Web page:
Imagine, assume, infer, reason and deduce
These examples illustrate an important point. Although the scientific version of the creation story rests on magical treatment of the big bang’s source quite as much as any religious or mythical treatment of creation, these four predictions’ reliance on evidence is as far away from magic as one can get. The science-based findings that verified these predictions rest on observable hard evidence that has been confirmed many times over. Today anyone can take their own look at the same evidence and reaffirm scientists’ widespread conclusion that the big bang was real—it really happened. That doesn’t necessarily mean the Genesis mythology is wrong, it just adjusts the context. As we know, when two or more parties disagree, one or both might be 1) wholly wrong, 2) wholly right, 3) partly wrong, or…4) partly right.
Evidence thus distinguishes the scientific version of creation, a distinction that organized religions, tribal myths and legends cannot match. What constitutes “evidence” will therefore be important in subsequent chapters of this book. Equally important will be an understanding of scientific method, as well as the “open mindset” that is widely but erroneously presumed to characterize science. We will review evidence that the presumption of scientific open mindedness is wrong, that scientific minds are often slammed as tightly shut as those of any doctrine-bound Baptist or Church of Christer.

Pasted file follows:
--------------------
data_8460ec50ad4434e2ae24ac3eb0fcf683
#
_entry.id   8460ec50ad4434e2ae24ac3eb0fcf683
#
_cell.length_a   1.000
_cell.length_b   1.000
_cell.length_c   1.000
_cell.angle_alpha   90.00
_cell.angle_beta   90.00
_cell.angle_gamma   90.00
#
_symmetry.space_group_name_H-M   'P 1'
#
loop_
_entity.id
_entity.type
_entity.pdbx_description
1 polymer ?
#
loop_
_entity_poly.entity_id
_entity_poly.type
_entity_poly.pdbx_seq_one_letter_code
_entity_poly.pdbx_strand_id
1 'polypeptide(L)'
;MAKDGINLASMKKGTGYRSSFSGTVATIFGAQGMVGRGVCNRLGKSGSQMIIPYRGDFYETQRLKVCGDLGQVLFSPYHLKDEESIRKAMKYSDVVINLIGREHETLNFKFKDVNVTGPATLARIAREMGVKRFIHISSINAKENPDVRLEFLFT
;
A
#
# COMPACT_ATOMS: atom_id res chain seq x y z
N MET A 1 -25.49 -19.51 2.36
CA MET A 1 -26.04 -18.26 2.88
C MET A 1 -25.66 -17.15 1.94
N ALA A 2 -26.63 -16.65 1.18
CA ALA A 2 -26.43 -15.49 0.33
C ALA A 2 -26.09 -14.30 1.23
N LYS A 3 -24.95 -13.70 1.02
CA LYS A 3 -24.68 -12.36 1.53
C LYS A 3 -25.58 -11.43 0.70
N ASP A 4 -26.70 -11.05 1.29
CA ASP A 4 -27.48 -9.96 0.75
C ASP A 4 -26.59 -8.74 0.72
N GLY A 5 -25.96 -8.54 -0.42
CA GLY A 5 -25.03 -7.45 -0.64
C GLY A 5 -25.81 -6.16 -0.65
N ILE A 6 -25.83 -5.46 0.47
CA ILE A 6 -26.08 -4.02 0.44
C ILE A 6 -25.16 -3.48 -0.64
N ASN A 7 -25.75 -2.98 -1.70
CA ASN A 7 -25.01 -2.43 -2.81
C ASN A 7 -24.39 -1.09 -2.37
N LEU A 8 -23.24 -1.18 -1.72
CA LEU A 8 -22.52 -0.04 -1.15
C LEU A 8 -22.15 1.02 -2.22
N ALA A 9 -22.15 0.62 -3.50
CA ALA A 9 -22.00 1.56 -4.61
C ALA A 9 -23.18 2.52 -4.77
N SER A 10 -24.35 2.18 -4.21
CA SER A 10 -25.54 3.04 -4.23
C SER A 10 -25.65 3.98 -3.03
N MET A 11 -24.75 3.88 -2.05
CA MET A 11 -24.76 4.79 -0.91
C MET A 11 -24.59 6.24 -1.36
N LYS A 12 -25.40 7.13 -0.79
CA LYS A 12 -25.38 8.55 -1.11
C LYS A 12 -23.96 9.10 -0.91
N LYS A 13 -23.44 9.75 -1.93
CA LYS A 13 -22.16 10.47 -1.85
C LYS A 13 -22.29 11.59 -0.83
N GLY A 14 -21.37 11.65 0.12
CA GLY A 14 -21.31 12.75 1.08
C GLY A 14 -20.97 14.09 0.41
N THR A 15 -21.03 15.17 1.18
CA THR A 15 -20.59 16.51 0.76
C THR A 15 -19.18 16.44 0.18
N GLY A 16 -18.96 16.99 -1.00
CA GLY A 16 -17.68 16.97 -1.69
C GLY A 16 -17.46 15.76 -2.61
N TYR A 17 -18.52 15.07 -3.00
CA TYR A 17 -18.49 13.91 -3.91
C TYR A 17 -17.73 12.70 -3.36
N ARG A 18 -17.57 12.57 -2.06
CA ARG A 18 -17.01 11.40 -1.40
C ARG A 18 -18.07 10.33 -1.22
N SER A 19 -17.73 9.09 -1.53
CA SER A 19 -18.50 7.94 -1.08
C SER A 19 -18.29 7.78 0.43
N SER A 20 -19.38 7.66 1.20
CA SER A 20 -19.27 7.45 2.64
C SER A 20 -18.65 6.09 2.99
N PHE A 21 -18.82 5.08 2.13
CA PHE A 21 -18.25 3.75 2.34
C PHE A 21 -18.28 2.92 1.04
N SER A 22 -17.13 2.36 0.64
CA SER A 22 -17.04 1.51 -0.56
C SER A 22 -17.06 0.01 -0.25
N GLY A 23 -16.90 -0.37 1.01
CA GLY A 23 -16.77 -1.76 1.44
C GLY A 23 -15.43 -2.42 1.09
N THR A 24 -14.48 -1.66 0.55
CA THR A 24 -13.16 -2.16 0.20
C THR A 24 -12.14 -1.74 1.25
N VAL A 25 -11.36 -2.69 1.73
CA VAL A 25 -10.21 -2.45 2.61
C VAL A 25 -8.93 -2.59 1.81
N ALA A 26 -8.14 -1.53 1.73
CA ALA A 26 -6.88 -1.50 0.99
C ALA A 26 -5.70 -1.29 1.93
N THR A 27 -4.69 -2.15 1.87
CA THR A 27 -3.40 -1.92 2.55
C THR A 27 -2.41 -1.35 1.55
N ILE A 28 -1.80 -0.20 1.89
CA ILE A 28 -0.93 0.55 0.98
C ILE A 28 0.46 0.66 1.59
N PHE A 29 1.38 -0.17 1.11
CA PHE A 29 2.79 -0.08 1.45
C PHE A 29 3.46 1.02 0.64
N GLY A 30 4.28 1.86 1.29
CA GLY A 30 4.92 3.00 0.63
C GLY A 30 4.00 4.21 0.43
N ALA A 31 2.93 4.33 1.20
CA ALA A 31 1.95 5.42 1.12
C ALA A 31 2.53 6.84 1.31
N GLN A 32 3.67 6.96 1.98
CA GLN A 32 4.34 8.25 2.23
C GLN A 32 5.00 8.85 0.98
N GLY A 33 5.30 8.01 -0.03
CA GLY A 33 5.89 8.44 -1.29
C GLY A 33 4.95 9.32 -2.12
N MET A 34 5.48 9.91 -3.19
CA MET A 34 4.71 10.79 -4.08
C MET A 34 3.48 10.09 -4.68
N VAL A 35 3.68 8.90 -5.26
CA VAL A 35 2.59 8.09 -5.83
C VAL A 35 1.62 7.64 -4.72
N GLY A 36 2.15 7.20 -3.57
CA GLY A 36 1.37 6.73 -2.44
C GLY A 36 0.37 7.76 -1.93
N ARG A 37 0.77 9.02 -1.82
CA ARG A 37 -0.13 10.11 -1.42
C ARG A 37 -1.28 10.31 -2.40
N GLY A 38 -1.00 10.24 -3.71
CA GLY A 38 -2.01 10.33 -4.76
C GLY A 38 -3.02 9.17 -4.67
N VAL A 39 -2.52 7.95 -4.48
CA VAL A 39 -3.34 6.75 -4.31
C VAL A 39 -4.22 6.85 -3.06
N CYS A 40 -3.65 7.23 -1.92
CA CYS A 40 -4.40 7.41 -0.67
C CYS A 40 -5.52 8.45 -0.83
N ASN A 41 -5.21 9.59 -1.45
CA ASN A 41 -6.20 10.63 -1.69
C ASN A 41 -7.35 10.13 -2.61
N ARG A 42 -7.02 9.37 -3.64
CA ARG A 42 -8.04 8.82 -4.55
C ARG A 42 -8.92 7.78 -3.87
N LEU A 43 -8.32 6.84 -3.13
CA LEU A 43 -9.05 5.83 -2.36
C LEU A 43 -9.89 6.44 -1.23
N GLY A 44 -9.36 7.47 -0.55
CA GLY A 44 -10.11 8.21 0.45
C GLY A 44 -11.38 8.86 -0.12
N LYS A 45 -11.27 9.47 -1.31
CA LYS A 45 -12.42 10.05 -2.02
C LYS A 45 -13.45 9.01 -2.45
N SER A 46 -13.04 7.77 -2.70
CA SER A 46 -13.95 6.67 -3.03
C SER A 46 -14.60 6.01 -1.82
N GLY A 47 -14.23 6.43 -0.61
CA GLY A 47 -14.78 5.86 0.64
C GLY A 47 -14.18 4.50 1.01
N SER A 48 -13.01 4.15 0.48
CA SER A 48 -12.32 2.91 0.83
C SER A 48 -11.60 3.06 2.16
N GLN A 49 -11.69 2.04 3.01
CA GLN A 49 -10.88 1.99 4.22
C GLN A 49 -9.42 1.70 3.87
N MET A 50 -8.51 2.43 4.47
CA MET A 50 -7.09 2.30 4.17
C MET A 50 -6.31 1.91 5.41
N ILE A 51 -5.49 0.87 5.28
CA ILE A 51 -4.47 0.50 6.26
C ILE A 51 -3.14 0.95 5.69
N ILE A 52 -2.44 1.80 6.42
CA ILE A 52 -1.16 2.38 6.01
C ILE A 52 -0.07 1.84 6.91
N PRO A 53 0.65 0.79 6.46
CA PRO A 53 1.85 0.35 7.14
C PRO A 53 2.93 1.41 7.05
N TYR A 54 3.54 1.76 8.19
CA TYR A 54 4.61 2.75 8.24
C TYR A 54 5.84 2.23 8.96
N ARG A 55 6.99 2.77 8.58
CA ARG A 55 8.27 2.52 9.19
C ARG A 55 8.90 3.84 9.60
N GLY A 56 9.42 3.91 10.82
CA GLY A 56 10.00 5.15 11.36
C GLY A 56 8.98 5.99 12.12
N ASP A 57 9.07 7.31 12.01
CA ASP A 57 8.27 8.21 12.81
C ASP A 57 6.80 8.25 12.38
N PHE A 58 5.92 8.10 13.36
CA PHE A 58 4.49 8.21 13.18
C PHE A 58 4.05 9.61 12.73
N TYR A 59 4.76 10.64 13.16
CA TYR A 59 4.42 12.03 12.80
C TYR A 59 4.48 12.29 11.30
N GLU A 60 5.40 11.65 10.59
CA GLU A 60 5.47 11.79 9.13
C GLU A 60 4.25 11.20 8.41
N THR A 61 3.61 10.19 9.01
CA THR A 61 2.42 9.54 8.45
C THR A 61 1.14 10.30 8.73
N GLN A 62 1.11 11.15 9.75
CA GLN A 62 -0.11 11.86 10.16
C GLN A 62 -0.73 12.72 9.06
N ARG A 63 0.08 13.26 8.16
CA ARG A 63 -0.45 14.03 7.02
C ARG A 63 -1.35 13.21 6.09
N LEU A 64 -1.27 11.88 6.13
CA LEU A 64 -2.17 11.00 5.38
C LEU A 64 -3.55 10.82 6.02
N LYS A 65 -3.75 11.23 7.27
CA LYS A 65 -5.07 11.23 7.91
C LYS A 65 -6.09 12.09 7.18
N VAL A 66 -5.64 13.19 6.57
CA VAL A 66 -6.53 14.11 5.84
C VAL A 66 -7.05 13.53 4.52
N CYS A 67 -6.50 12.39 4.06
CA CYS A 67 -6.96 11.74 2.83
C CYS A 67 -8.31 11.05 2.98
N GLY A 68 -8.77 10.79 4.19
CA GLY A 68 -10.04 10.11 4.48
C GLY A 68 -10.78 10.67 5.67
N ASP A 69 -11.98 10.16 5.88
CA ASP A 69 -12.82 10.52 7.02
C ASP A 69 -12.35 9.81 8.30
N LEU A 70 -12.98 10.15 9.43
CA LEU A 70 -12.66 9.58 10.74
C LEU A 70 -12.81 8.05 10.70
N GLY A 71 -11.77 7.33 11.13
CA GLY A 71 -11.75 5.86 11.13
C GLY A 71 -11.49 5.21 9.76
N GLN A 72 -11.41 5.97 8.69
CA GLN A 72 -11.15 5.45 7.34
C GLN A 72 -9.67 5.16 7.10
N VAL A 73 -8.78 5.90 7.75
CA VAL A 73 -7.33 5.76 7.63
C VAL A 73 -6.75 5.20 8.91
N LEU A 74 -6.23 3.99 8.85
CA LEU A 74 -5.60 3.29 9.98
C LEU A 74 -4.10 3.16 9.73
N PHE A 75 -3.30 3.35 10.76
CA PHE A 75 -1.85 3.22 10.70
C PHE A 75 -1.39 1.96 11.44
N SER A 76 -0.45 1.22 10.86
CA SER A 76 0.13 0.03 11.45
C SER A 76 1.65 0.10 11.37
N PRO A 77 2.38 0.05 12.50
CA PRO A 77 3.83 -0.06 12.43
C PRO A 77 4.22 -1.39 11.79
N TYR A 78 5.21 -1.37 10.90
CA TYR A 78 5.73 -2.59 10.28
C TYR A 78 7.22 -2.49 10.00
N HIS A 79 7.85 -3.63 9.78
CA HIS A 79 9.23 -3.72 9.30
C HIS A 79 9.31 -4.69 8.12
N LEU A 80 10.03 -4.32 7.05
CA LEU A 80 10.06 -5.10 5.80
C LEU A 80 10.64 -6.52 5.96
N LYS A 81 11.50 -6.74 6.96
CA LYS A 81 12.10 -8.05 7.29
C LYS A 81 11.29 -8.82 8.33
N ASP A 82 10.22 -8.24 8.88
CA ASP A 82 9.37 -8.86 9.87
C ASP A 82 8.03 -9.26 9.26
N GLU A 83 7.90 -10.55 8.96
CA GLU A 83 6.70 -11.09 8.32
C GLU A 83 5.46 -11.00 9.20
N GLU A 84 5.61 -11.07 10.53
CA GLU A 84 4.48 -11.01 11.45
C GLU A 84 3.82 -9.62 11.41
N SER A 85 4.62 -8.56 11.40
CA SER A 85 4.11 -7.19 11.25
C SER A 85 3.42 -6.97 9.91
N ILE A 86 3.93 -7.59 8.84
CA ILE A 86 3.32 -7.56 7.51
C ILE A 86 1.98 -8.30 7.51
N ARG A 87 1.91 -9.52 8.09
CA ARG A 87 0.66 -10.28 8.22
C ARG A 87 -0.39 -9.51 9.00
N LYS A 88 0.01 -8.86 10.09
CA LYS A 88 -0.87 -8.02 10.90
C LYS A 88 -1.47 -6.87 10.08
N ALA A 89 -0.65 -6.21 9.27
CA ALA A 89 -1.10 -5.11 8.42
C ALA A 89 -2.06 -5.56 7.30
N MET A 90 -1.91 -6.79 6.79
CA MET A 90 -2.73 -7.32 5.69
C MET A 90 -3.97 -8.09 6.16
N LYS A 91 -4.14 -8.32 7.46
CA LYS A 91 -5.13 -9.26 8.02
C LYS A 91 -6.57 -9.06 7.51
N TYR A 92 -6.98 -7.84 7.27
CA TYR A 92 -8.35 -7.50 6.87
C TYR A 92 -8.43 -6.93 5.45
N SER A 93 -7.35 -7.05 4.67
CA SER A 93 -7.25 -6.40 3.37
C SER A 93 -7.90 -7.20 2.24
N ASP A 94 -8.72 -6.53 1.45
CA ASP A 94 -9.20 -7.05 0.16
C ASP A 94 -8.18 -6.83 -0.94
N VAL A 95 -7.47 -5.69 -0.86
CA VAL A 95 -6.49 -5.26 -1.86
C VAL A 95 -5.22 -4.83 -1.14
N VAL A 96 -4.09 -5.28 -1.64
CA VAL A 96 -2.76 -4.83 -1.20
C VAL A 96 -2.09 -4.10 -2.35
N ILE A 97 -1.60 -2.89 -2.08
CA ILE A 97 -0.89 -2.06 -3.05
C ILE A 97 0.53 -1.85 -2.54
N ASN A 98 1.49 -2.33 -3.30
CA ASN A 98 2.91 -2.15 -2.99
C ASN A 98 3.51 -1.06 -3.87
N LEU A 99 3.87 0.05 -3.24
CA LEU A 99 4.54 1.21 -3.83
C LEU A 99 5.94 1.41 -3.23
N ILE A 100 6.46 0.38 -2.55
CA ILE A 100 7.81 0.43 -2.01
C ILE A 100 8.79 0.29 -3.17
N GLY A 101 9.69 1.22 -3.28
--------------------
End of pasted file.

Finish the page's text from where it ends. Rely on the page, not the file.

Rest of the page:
Before setting science temporarily aside, there is a bit more to be said about its famous “scientific method” and the presumably open minds within which the method is applied. In the four examples cited above, notice the intellectual workings exhibited by the scientists who verified big bang-related predictions, for they reveal much about modern science’s method and mindset. As we analyze an overview of the four, notice how they variously imagine, assume, infer, reason and deduce.
We observed a highly uneven distribution of galaxies, thus acquiring a few facts. Based on those few facts we assumed there must have been some irregularities in the distribution of early matter before the galaxies formed. Treating the assumption as if it were fact, we used our intellect to try to imagine how the process most likely would have worked, and then logically reasoned how to fill in the blanks. When we eventually developed technology with enough precision to measure the real situation, the measurements confirmed that our assuming, imagining, inferring and logical reasoning had been correct. A big bang really happened. Or so (keeping an open mindset) we’re pretty sure and very close to convinced—subject to better evidence showing up.